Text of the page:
Emancipation of a Minor in New York: What You Need to Know
What is emancipation?
Emancipation is the concept of a minor-aged child leaving his or her parents’ custody (either voluntarily or forcibly) and living independently. New York has no official emancipation statute, nor does the state provide a specific order of emancipation to emancipated minors. However, courts are likely to recognize your emancipation as a minor if the following conditions are true:
- You are at least 16 years old
- You live separately from your parents
- You are self-supporting and do not receive financial assistance from your parents (child support payments ordered by the court and Social Security payments to which you are entitled are exceptions)
- You are living beyond your parents’ custody and control
- You are not in foster care
Why does emancipation of a minor occur?
A minor may choose to pursue emancipation, or his or her parents may decide to relinquish their parental rights through emancipation. Some common reasons parents may emancipate a child include the following:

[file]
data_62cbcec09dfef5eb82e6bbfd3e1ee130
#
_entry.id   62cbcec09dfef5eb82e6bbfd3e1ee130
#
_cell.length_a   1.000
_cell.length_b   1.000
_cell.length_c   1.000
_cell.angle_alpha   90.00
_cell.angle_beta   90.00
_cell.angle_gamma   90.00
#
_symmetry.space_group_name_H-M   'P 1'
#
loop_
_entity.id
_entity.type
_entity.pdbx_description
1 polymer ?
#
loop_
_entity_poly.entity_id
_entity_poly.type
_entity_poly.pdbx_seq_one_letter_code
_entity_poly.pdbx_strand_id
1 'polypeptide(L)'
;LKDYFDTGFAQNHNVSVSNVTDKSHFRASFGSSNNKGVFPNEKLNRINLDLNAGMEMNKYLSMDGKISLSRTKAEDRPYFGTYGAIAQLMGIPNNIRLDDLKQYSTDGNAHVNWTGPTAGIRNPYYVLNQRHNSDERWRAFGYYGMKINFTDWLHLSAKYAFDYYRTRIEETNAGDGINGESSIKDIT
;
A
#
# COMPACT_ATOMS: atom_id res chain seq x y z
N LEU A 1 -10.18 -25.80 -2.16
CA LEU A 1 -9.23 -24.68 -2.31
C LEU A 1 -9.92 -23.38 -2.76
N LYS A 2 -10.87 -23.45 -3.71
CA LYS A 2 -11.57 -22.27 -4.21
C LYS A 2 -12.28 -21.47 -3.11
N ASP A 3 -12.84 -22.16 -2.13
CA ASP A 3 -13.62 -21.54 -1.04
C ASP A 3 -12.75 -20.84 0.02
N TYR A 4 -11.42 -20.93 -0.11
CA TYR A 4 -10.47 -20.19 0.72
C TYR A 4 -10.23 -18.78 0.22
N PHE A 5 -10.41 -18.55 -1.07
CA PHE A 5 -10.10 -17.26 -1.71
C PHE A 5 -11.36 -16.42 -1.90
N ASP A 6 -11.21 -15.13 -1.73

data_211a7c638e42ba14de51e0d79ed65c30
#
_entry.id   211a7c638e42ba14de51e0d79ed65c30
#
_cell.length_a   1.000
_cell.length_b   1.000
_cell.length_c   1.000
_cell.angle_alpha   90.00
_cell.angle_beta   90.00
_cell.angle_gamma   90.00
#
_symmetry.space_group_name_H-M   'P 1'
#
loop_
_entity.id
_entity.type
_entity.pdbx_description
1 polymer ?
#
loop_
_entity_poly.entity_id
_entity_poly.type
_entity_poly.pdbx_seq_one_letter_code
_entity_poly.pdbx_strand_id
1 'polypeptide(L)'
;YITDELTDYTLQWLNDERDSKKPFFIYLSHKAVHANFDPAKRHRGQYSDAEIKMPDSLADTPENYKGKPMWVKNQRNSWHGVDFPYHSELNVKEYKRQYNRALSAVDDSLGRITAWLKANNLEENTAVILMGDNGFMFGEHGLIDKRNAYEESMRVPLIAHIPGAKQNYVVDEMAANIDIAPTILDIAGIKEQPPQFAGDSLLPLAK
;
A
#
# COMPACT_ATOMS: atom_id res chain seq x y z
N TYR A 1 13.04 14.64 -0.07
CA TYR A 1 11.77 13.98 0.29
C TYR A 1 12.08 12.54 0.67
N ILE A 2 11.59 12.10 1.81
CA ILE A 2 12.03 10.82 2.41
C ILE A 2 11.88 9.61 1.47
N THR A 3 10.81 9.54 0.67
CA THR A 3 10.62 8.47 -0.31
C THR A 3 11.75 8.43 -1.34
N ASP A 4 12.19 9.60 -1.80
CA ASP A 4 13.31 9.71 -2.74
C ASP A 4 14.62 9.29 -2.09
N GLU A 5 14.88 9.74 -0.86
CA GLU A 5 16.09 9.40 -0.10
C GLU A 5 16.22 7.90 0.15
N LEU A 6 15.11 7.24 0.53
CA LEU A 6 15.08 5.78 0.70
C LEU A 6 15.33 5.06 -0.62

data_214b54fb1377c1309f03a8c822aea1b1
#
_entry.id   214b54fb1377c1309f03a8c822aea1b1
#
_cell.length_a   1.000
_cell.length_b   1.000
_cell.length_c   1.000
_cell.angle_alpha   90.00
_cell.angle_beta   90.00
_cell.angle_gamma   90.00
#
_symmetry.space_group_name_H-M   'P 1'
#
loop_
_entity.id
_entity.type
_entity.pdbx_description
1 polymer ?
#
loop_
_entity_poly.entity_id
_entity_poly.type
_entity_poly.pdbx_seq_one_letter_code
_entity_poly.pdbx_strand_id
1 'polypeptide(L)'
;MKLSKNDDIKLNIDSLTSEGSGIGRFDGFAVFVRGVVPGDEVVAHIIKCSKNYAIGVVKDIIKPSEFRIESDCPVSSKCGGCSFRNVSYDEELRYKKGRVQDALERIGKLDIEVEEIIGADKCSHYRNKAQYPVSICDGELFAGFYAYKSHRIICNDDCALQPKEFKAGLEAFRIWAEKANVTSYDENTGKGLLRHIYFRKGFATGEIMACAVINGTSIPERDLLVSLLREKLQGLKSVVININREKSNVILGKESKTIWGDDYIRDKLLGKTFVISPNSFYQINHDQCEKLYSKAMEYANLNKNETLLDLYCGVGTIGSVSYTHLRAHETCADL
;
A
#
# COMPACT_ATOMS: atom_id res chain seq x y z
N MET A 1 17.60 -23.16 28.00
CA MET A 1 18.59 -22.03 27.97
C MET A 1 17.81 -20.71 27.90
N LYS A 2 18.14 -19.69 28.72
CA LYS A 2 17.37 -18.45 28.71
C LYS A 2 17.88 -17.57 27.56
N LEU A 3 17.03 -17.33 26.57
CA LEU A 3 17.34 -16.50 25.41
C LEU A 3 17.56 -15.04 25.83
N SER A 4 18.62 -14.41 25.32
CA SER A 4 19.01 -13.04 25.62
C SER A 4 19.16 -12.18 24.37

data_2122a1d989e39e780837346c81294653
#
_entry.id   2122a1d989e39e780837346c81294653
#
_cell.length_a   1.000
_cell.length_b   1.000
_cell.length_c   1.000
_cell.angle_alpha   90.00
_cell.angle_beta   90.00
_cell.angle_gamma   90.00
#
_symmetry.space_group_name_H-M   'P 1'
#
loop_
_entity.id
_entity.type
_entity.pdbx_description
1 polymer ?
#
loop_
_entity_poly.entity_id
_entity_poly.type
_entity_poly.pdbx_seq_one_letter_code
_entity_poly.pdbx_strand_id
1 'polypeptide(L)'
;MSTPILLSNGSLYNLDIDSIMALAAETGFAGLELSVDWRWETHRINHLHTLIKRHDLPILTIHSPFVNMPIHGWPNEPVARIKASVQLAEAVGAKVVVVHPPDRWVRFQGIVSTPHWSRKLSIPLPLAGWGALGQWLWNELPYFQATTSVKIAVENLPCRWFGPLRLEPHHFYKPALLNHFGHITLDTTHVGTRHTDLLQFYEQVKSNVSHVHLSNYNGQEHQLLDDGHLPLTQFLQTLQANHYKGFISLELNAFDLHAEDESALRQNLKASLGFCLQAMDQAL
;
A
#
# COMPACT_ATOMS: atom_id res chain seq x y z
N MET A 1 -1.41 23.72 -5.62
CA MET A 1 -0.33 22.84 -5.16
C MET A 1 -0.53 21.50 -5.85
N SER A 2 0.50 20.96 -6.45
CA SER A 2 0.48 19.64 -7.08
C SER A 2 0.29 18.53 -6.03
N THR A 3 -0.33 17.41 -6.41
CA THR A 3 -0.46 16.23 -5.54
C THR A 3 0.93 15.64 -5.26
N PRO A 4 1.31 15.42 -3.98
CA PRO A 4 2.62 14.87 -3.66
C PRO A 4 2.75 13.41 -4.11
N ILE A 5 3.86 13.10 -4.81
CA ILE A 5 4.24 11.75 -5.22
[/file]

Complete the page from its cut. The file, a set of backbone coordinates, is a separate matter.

- Inability or unwillingness of a child to comply with household rules
- Inability of parents to trust or feel safe around a child
- The child leaves home and refuses to return
Reasons a minor may seek emancipation include the following:
- Parents are stealing wages earned by the minor
- Minor does not feel safe in the custody of his or her parents
- Educational reasons, such as parents relocating
Rights of an emancipated minor
An emancipated minor in New York does not enjoy all the rights of adults. But he or she is entitled to the following rights
- Earn and retain his or her own wages
- Seek parental support if he or she was forcibly emancipated
- Maintain his or her own residence and attend school locally
- Collect certain public benefits, if eligible
Minor emancipation is a complicated family law issue, and those considering it should consult an attorney in Long Island.